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  1. #1
    SitePoint Wizard gold trophysilver trophy
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    A single layer of cleverness?

    I may not be the best person to comment on Rails, having come foul of David once or twice before. Re-reading those it's interesting (at least for me) - many things have changed.

    Anyway - was reading Choose a single layer of cleverness and thinking "Yes but...". Jason and Selkirk made points to that effect here.

    The problem I have is my gut tells me something else here. Despite all the thought that's gone into better ways of designing software in recent years, why is it projects built on, say, Oracle with PL/SQL stored procedures and violations of most of modern software "good sense" are often part of the applications that actually "work" in reality, and keep on working?

    Perhaps that relates to the distinction Martin Fowler makes (and David linked to) between application and integration databases - think any application database will disintegrate into an integration database the moment it starts to mature.

    Martin Fowler also said don't distribute - somehow I'm not convinced by the idea of Rail's domain model as an integration point. Somehow need input from John Lim here.

    [Side Note / Confession: so far have done nothing more than read Rails tutorials and look at API docs]

  2. #2
    throw me a bone ... now bonefry's Avatar
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    Well, I agree with David here. I also think stored procedures shouldn't be used simply because the logic is not for the database to handle and I actually believe in separation of concerns. After all, that's what made the shared-nothing architecture succesfull, no ? I for one do not miss FoxPro.

    If talking good design vs design that works, "good design" is such a relative term you can't even define it. You cannot find a pattern here. And I really think design patterns are overrated and overused.

    Can't comment on ActiveRecord yet. Don't have enough experience.

  3. #3
    eschew sesquipedalians silver trophy sweatje's Avatar
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    I disagree, but I am probably bias becuase it is my prefered development methodology. The reason I capture business logic in the database layer is that the web is not my only presentation method or consumer of the business logic rules. In our environment, I also have to contend with PowerBuilder or other client/server based applications and unix batch jobs manipulating the data. In this environment coding the business logic in a single location is far preferable to trying to encode the same set of rules in multiple applications stacks (DRY anyone?). PHP makes a great web presentation layer on top of this business logic.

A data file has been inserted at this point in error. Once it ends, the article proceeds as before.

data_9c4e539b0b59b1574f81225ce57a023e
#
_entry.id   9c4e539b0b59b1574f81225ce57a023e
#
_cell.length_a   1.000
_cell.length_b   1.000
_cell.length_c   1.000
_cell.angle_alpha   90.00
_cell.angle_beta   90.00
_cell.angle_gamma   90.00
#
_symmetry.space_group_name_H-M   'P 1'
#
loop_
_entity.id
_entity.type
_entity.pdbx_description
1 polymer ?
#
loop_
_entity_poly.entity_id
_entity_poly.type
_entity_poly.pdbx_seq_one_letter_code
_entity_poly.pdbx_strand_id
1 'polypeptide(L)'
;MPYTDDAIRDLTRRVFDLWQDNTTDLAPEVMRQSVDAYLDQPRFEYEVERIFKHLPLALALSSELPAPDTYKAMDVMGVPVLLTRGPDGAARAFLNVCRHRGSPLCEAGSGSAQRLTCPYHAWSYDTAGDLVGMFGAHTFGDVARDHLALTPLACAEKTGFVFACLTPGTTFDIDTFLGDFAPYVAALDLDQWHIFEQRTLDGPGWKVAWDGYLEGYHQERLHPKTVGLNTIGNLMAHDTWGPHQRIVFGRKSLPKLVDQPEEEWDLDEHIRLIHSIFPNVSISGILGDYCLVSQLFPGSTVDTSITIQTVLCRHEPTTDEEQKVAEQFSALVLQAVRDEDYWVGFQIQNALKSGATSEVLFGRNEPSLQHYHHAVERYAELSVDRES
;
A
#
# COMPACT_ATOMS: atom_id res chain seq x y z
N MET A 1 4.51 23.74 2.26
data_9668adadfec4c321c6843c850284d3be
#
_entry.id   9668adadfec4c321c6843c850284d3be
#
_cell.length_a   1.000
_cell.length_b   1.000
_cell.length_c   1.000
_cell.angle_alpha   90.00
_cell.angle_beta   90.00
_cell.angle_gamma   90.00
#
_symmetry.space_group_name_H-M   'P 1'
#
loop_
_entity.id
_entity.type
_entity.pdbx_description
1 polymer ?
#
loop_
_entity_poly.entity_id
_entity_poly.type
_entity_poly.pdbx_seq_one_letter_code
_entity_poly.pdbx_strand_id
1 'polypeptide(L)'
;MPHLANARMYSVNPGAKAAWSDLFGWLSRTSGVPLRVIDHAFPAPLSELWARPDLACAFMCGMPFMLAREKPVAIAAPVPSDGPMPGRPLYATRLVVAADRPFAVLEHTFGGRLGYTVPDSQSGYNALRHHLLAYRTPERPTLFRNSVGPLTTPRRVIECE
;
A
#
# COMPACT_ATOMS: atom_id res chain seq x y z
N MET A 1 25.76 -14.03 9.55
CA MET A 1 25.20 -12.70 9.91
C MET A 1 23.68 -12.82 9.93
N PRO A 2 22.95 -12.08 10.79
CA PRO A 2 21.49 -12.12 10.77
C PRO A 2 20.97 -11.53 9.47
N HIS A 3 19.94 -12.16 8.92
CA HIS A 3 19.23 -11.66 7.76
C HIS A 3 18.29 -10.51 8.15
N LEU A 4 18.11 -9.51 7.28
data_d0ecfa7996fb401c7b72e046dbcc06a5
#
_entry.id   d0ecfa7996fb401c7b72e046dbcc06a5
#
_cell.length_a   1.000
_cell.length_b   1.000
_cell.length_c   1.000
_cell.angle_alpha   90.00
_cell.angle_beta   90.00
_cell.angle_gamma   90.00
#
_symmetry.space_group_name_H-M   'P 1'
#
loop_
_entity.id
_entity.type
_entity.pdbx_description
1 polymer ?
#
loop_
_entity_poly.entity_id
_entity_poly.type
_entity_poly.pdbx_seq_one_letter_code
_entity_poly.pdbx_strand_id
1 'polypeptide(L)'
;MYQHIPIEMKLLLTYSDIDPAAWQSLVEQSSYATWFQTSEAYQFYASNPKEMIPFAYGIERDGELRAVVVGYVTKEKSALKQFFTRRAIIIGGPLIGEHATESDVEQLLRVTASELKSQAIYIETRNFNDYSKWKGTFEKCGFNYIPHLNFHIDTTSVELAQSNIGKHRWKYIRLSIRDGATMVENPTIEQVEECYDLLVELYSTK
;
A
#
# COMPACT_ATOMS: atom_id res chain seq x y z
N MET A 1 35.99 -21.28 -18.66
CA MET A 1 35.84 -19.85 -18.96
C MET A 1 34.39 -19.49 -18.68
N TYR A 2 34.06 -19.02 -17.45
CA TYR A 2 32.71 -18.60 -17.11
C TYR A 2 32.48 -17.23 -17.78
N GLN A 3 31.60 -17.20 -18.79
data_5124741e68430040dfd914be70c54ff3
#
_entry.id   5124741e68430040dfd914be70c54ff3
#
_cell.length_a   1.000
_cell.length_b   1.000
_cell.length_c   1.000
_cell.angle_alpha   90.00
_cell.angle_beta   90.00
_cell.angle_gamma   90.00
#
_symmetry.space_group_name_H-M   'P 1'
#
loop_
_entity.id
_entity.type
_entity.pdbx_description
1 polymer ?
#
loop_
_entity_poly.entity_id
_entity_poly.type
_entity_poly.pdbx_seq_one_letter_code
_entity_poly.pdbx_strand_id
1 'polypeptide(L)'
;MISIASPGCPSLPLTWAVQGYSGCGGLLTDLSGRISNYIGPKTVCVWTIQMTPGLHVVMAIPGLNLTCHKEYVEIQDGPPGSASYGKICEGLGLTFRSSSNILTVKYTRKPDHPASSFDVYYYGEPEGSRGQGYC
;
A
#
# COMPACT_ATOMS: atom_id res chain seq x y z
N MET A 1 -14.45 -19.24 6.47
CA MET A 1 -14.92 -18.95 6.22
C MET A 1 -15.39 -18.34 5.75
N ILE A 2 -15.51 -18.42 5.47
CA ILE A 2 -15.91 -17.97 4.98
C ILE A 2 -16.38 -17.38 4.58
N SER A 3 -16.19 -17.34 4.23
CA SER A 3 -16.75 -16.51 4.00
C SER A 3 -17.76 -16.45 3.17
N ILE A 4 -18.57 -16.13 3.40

Making a single complexity layer might be the right choice, but make sure the layer is deep enough to be used by all clients of your business logic.
    Jason Sweat ZCE - jsweat_php@yahoo.com
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    Detestable (adjective): software that isn't testable.

  4. #4
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    Quote Originally Posted by sweatje
    I disagree, but I am probably bias becuase it is my prefered development methodology. The reason I capture business logic in the database layer is that the web is not my only presentation method or consumer of the business logic rules. In our environment, I also have to contend with PowerBuilder or other client/server based applications and unix batch jobs manipulating the data. In this environment coding the business logic in a single location is far preferable to trying to encode the same set of rules in multiple applications stacks (DRY anyone?). PHP makes a great web presentation layer on top of this business logic.

    Making a single complexity layer might be the right choice, but make sure the layer is deep enough to be used by all clients of your business logic.
    I actually agree, I have to spend a good portion of my day writing PL/SQL for a very large project, and as much as I dislike it, the design methodology does have its advantages. We have a system that has to be usable and updatable by many different people in different languages, and therefore putting all of our business logic in PL/SQL packages and procs makes it easier for us to guarantee the logic is in place no matter who is doing the work.

  5. #5
    throw me a bone ... now bonefry's Avatar
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    Quote Originally Posted by Sgarissta
    I actually agree, I have to spend a good portion of my day writing PL/SQL for a very large project, and as much as I dislike it, the design methodology does have its advantages. We have a system that has to be usable and updatable by many different people in different languages, and therefore putting all of our business logic in PL/SQL packages and procs makes it easier for us to guarantee the logic is in place no matter who is doing the work.
    You can have a good design without having to resort to stored procedures. That's what the 3-tier architecture is for. Of course it adds to the complexity of the app. Nobody likes SOAP anymore, RPC in general is considered a security threat, and I haven't been hearing anybody saying good things about EJBs from quite some time. But, besides the fact that PL/SQL is not the language I want to code my logic in, having to write stored procedures will get you vendor lock-in. If you can live with it, that's fine. This kind of decision really depends on the task.


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